Jay’s Grave – Dartmoor

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Jay’s Grave – Dartmoor

It is said that in the late eighteenth century, 1790 some say, an orphaned baby was taken into the Poor House at Newton Abbot. The little girl was named, as was the custom, with a surname beginning with whatever letter the Poor House had progressed to, in this case ‘J’. As many of the commoner names had been taken the baby girl ended up with ‘Jay’. In those days the word ‘Jay’ was also a slang term for a ‘prostitute’ so the Christian name of Mary was added.

Mary Jay remained at the Wolborough Poor House until her teens where she supervised the younger children. After this period she was sent to Canna farm, outside Manaton.
Here she was to be employed as an ‘apprentice’ where she carried of both work in the house and on the fields. It was possibly at this farm that Mary Jay got her more famous name of ‘Kitty’.

During her work at the farm Kitty started to receive the attentions of the farmers son. It is possible that Kitty may have thought that this would be a way of obtaining some security and a sense of worth. However she became pregnant and the farmer and his wife would have taken the attitude that she had ‘thrown’ herself at their son espcially with the name Jay.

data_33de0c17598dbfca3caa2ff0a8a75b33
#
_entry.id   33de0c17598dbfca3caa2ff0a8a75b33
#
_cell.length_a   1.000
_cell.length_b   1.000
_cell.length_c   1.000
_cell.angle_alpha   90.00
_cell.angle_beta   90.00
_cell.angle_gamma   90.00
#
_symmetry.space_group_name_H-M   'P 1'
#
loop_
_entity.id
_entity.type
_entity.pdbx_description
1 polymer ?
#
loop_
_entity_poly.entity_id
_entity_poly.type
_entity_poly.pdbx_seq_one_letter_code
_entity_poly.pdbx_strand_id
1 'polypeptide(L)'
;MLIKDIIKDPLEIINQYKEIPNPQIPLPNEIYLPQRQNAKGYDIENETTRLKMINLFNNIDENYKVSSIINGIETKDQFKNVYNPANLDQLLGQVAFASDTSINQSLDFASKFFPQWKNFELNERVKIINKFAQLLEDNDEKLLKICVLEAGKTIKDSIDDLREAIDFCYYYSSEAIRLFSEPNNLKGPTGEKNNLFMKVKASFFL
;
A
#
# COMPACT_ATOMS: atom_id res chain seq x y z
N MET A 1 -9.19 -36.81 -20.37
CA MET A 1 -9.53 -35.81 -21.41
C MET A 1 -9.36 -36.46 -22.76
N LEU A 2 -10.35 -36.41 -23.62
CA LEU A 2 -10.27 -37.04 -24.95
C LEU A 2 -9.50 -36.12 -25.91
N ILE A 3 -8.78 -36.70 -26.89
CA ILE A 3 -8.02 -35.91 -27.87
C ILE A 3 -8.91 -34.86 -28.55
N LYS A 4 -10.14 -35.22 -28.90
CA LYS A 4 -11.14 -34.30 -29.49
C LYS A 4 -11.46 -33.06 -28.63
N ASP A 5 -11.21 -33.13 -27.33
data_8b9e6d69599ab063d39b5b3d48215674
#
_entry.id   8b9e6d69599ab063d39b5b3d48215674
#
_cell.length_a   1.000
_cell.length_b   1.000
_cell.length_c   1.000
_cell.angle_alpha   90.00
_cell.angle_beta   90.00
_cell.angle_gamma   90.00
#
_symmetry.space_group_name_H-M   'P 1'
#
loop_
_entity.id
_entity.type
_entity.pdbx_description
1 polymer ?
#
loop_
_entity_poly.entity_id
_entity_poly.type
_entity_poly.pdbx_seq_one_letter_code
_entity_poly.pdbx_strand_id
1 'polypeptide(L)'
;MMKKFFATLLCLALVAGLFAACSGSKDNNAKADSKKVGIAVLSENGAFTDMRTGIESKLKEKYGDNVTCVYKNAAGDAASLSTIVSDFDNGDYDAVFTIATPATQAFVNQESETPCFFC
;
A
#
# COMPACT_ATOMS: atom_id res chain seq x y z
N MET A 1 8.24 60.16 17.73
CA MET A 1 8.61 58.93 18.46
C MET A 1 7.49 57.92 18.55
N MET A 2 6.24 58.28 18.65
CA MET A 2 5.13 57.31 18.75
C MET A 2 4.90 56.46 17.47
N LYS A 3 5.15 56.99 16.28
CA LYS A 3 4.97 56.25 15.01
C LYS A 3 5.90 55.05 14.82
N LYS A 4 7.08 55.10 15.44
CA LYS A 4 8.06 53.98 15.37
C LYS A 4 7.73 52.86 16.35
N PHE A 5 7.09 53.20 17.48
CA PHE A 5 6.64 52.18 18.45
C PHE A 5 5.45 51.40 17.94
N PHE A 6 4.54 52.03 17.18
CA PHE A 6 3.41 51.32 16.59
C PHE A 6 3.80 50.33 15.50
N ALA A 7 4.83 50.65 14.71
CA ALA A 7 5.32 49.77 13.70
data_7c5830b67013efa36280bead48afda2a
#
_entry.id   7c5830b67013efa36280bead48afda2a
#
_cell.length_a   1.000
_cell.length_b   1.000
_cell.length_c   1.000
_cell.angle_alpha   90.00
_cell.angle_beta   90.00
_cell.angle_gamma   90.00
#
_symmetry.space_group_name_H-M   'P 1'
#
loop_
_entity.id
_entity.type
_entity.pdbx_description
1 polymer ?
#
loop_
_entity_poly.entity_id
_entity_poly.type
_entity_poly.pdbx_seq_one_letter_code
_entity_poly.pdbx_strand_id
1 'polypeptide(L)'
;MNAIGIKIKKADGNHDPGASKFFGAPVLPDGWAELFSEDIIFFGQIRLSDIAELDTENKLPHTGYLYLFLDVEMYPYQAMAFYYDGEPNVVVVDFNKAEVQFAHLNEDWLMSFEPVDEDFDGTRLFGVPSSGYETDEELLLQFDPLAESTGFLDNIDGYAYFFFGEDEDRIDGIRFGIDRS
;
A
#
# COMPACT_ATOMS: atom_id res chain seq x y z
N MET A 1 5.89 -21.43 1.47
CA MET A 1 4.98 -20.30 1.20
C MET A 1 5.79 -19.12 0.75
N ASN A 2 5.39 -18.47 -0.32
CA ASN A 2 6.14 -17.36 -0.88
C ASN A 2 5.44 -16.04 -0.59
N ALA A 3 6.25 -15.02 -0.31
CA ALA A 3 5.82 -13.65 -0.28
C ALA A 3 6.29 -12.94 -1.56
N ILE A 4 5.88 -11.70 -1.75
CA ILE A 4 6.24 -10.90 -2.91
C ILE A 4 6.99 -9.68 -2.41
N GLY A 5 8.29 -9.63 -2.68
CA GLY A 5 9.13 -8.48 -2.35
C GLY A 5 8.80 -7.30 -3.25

Consequently she was thrown out of the farm and left with a reputation as a ‘slut’. After this Kitty knew she would not be able to seek new employment with her reputation and that the only option would be to return to the poor house. So sadly Kitty hung herself in one of the barns at Canna.

At the time suicides were buried in unconsecrated land on the outskirts of the parish, often at crossroads
Mysteriously, fresh flowers appeared on her grave every morning which was rumoured to be the ‘Devon Pixies’. They were also reports of a dark figure often seen kneeling beside the grave, with head in hands. It was thought that it was either the spirit of one of those responsible for driving Kitty of the farm or the soul of the faithless farmer’s son who as punishment has been sent to stand vigil over the grave of his victim and his unborn child.

The book ‘The Apple Tree’ is the story of Kitty Jay.

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